Poptones is the new-ish label run by Alan McGee. He used to run Creation, home to many great bands and a storied history -- and power pop updaters Velvet Crush. McGee must have really loved Velvet Crush because he went out and signed Thomson to Poptones. Thomson sound almost exactly like Velvet Crush. Well, more like Velvet Crush with Matthew Sweet on lead vocals. In case you weren't keeping score, Velvet Crush have the following: loud chiming guitars, arena rock guitar solos, classic chord changes, sweet vocal harmonies, and a slight country tinge at times. Thomson have all that too. The one thing about Velvet Crush that needed improvement was Paul Chastain's gravelly, sometimes oversang lead vocals. Ian and David Thomson have solved that by adding sweet as rock candy vocals to their sound. Their songs are not as immediately catchy as VC's or Matthew Sweet's, but there are no clunkers either. Indeed there are some highlights: "Loaded Dice" is a nice acoustic number with some sad pedal steel and absolutely gorgeous vocals, and "How We Have to Live" is a sad lament that borrows (for a change of pace) from Neil Young and has an epic feel that Velvet Crush never exhibited. Actually, it is hard to know whether the song is actually good or if it just stands out because it is not hopelessly derivative of Velvet Crush and Matthew Sweet. It is pretty mediocre on second thought. The whole record suffers fatally from an overabundance of derivation and mediocrity Sure, some the songs are strong, the performances mostly solid, and the vocals frequently breathtaking, but how can you stand behind a record that so thoroughly apes another band -- and has the gall to be boring while doing so? Nothing separates Thomson from the scores of other bands treading the same already-trod-upon ground of the pop underground. Well, nothing but the support of McGee. Help him see the error of his ways in this case by giving Thomson's debut record the cold shoulder. He probably should have just gone ahead and signed Velvet Crush.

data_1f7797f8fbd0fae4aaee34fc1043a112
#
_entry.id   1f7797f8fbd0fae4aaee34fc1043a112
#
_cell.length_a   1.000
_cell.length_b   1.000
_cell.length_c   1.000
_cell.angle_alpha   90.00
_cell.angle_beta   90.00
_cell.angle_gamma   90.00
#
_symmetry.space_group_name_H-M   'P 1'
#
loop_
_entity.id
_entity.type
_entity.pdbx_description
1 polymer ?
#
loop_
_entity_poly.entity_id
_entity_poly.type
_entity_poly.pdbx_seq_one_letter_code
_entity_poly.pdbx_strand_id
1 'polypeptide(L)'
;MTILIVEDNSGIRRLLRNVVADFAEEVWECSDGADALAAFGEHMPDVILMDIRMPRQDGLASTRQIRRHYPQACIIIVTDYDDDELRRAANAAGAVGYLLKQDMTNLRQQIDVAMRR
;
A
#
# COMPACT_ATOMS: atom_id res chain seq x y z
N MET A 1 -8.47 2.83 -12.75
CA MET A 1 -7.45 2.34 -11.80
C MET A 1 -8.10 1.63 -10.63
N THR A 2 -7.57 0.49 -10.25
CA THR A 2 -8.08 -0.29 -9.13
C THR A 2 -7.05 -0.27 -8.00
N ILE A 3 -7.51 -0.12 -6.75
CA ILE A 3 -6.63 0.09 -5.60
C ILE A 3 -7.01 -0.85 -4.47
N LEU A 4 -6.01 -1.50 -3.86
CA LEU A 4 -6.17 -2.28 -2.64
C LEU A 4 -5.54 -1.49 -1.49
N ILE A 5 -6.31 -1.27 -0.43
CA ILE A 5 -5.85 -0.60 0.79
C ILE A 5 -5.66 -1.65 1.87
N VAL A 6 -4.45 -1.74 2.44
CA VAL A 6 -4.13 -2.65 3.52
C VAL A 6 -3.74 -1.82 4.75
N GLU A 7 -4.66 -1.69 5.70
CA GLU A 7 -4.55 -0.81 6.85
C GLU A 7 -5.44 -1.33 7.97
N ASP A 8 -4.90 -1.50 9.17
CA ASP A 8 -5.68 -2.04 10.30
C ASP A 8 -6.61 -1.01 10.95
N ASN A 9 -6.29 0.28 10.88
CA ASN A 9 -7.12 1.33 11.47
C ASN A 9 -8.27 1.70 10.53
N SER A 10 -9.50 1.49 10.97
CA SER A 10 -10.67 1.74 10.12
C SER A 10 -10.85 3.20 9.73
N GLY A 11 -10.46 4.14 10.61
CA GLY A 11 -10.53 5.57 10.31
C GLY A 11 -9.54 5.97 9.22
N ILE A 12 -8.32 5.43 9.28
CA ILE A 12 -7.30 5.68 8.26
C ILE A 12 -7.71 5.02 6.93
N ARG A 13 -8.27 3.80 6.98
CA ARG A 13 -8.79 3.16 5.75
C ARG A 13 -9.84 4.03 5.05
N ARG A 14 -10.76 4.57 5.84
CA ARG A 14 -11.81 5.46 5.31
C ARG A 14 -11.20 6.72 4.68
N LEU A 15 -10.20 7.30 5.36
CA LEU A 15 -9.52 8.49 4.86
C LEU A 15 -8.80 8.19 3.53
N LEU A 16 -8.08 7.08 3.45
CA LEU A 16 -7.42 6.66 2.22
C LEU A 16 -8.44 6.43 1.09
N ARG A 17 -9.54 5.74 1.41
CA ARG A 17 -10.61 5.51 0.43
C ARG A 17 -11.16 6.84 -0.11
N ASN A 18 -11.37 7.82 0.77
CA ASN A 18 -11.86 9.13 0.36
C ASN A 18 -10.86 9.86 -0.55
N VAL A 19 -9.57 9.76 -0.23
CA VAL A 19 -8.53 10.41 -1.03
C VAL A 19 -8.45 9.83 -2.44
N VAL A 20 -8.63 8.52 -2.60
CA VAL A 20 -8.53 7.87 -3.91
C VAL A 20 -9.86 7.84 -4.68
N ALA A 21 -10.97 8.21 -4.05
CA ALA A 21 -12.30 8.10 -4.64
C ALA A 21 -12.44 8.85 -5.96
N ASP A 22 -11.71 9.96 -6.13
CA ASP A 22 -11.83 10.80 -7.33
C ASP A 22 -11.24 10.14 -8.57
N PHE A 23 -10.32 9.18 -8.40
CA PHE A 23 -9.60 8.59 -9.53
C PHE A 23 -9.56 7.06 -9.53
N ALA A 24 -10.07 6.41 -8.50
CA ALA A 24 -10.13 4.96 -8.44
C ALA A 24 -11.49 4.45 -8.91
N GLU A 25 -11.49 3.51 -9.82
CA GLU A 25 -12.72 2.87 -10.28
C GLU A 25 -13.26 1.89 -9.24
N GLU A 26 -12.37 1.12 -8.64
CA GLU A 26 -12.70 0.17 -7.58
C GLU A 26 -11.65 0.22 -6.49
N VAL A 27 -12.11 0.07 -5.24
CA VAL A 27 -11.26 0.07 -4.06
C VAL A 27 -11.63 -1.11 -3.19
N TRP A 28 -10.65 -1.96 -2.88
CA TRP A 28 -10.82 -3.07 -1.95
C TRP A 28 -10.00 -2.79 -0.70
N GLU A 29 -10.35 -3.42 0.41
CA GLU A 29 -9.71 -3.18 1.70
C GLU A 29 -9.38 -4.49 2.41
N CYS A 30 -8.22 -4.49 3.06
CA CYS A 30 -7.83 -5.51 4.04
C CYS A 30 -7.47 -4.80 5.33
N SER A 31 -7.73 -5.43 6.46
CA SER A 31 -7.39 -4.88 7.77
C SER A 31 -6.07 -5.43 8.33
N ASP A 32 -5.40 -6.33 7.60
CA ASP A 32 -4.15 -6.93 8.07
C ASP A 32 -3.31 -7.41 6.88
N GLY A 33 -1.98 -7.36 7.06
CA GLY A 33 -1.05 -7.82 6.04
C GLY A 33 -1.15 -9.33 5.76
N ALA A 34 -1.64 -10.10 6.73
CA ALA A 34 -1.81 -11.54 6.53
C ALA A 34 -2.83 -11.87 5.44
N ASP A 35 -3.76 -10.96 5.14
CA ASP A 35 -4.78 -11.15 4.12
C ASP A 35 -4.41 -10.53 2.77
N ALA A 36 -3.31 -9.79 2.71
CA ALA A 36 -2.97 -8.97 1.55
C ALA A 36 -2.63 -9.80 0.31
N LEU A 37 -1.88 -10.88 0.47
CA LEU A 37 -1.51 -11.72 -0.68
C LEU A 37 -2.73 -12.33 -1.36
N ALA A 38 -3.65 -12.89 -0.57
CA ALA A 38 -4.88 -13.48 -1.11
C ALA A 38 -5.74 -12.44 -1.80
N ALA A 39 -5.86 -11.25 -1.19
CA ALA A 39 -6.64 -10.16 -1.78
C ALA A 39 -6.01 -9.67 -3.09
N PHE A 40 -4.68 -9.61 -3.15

AllMusic Review by Tim Sendra